David stalks towards him on the sand, boots barely making a dent. There’s nothing graceless about David, nothing stumbling or frantic. Michael wonders what he must have been like when he was human. He was probably a lot like this. He doesn’t seem like the type who was ever insecure, ever unsure. Maybe that’s just the vampire influence, but Michael imagines otherwise.
“You can’t run from me, Michael,” David says through his lingering laughter.
“I’m not running from you,” Michael says, immediate and defensive. He regrets it immediately, expecting more of David’s laughter to answer him.
Surprisingly, David doesn’t laugh. He stops a few feet away and regards Michael, his smirk softer than usual.
“What are you running from, Michael?” he asks softly.
Michael snorts and shakes his head. “Fuck off, David,” he says.
David takes a step forward. “What are you running from, Michael?” he asks again, still soft, but more insistent.
“Nothing,” Michael says, taking a step back and hating himself for it even as he does it.
David doesn’t step forward so much as glides across the sand, preternatural speed cheating Michael’s less-developed gaze. It seems more like teleportation. One moment, David is out of arm’s reach and the next, he’s inches away, more than close enough to touch. Michael has to stop himself from backing away again, though he can’t hide his surprise. David always has one up on him.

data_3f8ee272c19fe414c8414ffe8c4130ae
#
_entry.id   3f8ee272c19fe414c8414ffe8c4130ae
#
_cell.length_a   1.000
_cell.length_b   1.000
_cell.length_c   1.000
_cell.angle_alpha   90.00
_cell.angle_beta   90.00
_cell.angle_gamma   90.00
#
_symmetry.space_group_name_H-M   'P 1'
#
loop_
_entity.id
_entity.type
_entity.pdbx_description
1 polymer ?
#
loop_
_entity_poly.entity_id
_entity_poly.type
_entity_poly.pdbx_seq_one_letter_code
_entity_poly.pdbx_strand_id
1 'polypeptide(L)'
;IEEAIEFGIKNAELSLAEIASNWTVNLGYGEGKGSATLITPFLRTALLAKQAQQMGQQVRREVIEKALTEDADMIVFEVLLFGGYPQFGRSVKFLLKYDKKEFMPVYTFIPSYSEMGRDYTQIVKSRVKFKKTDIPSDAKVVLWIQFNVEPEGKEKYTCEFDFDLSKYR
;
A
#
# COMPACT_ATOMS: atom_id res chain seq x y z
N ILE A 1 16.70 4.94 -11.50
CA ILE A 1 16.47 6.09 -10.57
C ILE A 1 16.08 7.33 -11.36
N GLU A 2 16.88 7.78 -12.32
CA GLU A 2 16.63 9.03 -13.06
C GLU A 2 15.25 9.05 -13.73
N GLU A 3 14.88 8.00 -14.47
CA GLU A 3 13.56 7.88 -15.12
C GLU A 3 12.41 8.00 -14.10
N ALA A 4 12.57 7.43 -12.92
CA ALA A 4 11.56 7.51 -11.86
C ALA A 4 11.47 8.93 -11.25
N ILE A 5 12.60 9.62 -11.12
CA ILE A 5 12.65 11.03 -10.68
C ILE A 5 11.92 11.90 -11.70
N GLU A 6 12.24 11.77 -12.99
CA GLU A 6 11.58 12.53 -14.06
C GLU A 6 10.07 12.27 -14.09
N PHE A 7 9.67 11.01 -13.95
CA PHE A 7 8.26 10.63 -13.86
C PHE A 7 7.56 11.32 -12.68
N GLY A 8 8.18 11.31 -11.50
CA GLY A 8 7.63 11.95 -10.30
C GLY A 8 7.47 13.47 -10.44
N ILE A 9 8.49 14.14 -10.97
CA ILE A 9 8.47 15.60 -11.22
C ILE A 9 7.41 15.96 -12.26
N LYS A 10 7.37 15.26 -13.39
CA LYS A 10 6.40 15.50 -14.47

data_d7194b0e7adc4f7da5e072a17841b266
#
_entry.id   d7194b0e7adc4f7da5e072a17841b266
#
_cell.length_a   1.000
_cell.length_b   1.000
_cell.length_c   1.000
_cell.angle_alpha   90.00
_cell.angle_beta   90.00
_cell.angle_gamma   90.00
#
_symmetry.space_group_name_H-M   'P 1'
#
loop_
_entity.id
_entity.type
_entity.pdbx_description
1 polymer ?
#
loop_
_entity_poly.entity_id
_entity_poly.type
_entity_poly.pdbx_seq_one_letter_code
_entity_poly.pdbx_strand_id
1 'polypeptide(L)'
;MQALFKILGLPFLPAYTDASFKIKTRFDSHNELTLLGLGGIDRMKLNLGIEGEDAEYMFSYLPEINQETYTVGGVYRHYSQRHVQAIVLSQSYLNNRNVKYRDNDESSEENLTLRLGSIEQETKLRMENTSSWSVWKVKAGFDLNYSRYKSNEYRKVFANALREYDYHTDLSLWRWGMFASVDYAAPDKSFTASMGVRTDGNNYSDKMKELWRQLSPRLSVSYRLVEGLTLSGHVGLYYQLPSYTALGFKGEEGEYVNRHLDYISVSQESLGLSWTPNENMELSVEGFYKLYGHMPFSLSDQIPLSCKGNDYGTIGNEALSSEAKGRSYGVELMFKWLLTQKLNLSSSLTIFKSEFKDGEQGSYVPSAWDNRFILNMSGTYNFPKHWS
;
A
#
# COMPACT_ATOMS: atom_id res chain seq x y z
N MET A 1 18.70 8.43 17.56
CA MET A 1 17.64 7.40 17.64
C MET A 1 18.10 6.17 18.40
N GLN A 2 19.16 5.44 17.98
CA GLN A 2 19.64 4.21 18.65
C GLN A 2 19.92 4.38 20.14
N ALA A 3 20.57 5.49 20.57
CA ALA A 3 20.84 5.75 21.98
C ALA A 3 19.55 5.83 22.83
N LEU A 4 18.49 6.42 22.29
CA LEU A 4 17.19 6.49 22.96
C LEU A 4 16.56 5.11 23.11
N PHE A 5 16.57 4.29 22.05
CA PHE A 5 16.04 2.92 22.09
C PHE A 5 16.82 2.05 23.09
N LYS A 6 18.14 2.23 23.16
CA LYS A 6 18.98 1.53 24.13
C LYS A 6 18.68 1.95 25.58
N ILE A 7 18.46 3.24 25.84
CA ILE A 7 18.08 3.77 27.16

“What are you running from, Michael?” David demands, maddeningly soft.
Michael swallows. His eyes flick down to David’s mouth, remembering the way he looked with his fangs out, blood wet and shining on his face. His pulse races, and then he wonders something he hadn’t before. Does David have a pulse? Under all that leather, does he have a beating heart? Is he even warm? Michael knows practically nothing about vampires, and Sam’s stupid comic book facts don’t really help a lot.
David catches him looking. Michael knows he’s made a mistake as soon as his eyes come back up to David’s. He was looking down a moment too long, too obvious, too interested. He tries so hard to be aloof, but he’s anything but, and David knows it.